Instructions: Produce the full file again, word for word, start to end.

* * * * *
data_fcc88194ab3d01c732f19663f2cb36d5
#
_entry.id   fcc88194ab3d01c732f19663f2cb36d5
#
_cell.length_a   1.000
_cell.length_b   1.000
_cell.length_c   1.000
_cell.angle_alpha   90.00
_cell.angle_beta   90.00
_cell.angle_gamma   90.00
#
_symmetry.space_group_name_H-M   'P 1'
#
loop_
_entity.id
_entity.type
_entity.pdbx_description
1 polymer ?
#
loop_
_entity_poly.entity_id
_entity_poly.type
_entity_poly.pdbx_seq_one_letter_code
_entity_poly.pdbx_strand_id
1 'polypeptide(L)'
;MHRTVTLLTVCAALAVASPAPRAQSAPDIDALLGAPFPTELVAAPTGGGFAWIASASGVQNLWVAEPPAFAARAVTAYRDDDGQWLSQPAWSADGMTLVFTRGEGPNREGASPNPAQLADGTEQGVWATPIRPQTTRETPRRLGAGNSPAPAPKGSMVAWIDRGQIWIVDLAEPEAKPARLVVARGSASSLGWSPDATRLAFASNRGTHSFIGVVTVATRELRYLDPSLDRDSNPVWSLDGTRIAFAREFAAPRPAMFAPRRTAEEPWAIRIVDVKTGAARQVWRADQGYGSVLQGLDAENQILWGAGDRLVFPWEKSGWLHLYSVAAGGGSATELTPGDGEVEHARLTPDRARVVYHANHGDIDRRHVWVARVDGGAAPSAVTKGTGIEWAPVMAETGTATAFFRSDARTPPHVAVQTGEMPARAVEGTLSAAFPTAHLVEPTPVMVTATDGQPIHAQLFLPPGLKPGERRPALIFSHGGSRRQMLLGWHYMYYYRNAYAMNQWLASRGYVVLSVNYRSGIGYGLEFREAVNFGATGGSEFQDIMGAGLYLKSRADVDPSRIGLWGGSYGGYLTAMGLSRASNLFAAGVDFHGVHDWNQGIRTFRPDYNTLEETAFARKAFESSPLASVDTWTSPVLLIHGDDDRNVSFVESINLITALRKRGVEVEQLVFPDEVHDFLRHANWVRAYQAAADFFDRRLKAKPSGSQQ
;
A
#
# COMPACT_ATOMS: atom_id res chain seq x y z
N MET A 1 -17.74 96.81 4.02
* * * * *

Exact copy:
data_fcc88194ab3d01c732f19663f2cb36d5
#
_entry.id   fcc88194ab3d01c732f19663f2cb36d5
#
_cell.length_a   1.000
_cell.length_b   1.000
_cell.length_c   1.000
_cell.angle_alpha   90.00
_cell.angle_beta   90.00
_cell.angle_gamma   90.00
#
_symmetry.space_group_name_H-M   'P 1'
#
loop_
_entity.id
_entity.type
_entity.pdbx_description
1 polymer ?
#
loop_
_entity_poly.entity_id
_entity_poly.type
_entity_poly.pdbx_seq_one_letter_code
_entity_poly.pdbx_strand_id
1 'polypeptide(L)'
;MHRTVTLLTVCAALAVASPAPRAQSAPDIDALLGAPFPTELVAAPTGGGFAWIASASGVQNLWVAEPPAFAARAVTAYRDDDGQWLSQPAWSADGMTLVFTRGEGPNREGASPNPAQLADGTEQGVWATPIRPQTTRETPRRLGAGNSPAPAPKGSMVAWIDRGQIWIVDLAEPEAKPARLVVARGSASSLGWSPDATRLAFASNRGTHSFIGVVTVATRELRYLDPSLDRDSNPVWSLDGTRIAFAREFAAPRPAMFAPRRTAEEPWAIRIVDVKTGAARQVWRADQGYGSVLQGLDAENQILWGAGDRLVFPWEKSGWLHLYSVAAGGGSATELTPGDGEVEHARLTPDRARVVYHANHGDIDRRHVWVARVDGGAAPSAVTKGTGIEWAPVMAETGTATAFFRSDARTPPHVAVQTGEMPARAVEGTLSAAFPTAHLVEPTPVMVTATDGQPIHAQLFLPPGLKPGERRPALIFSHGGSRRQMLLGWHYMYYYRNAYAMNQWLASRGYVVLSVNYRSGIGYGLEFREAVNFGATGGSEFQDIMGAGLYLKSRADVDPSRIGLWGGSYGGYLTAMGLSRASNLFAAGVDFHGVHDWNQGIRTFRPDYNTLEETAFARKAFESSPLASVDTWTSPVLLIHGDDDRNVSFVESINLITALRKRGVEVEQLVFPDEVHDFLRHANWVRAYQAAADFFDRRLKAKPSGSQQ
;
A
#
# COMPACT_ATOMS: atom_id res chain seq x y z
N MET A 1 -17.74 96.81 4.02